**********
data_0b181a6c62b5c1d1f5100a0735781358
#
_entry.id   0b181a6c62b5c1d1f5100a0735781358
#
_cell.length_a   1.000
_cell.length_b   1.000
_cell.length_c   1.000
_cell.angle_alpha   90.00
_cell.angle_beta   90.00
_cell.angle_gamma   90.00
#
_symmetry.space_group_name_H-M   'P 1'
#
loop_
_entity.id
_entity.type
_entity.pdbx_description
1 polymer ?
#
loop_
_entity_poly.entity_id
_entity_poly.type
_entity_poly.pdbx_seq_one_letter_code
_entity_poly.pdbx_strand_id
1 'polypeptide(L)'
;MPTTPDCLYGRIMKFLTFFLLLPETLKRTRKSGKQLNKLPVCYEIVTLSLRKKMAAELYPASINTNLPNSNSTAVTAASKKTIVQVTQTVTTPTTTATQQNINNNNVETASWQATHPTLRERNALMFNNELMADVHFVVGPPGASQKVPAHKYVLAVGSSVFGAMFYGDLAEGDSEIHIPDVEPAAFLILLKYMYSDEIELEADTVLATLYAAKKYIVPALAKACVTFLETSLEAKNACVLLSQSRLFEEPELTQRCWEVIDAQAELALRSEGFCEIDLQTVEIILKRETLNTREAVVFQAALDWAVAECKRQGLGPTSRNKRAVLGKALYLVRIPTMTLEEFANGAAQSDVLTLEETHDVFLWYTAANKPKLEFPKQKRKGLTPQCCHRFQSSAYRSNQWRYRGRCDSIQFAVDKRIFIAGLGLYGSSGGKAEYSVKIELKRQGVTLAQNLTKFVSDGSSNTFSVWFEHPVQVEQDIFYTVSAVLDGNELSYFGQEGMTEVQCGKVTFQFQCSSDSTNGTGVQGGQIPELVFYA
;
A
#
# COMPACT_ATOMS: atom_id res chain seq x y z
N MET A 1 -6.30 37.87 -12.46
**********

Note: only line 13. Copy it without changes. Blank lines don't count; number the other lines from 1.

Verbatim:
#